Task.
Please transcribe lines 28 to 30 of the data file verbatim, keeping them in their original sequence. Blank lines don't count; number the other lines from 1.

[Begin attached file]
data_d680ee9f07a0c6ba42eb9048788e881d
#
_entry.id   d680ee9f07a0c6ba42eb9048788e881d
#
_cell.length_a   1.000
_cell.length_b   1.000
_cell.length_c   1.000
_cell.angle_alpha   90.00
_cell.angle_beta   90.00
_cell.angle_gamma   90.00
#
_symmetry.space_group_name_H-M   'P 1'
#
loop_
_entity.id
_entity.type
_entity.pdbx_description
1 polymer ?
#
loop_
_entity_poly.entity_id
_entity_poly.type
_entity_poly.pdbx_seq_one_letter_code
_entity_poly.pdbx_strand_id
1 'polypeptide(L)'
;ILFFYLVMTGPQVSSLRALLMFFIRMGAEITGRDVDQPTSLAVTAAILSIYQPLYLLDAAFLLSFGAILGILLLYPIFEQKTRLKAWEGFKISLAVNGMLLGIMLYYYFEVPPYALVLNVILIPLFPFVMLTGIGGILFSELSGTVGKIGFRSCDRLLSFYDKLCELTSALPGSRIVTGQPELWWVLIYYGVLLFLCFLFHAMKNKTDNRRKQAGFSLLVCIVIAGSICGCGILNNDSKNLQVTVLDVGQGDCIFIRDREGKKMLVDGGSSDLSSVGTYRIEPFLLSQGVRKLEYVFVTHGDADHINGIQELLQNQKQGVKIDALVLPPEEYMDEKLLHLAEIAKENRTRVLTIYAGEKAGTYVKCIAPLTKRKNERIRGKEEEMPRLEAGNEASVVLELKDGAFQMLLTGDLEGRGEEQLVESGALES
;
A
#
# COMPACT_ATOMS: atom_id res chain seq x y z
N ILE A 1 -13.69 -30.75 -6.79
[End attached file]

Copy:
A
#
# COMPACT_ATOMS: atom_id res chain seq x y z